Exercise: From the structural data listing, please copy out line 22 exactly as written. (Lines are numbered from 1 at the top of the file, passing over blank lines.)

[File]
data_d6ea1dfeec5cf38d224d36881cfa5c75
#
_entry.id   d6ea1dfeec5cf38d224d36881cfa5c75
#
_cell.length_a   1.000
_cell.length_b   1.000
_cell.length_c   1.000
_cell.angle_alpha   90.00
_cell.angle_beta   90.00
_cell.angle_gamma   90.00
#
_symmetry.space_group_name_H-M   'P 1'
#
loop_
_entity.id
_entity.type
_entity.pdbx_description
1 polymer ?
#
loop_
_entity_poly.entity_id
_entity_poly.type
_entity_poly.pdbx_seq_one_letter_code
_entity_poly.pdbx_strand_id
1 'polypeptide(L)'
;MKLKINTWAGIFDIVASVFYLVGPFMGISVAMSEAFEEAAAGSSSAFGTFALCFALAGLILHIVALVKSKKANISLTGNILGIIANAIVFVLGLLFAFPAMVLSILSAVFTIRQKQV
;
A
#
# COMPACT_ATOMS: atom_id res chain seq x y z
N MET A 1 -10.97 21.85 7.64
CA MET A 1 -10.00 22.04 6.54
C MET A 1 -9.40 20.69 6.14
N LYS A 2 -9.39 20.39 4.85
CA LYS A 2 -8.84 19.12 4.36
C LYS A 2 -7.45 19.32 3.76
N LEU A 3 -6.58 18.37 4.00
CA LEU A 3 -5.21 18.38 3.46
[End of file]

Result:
_entity_poly.type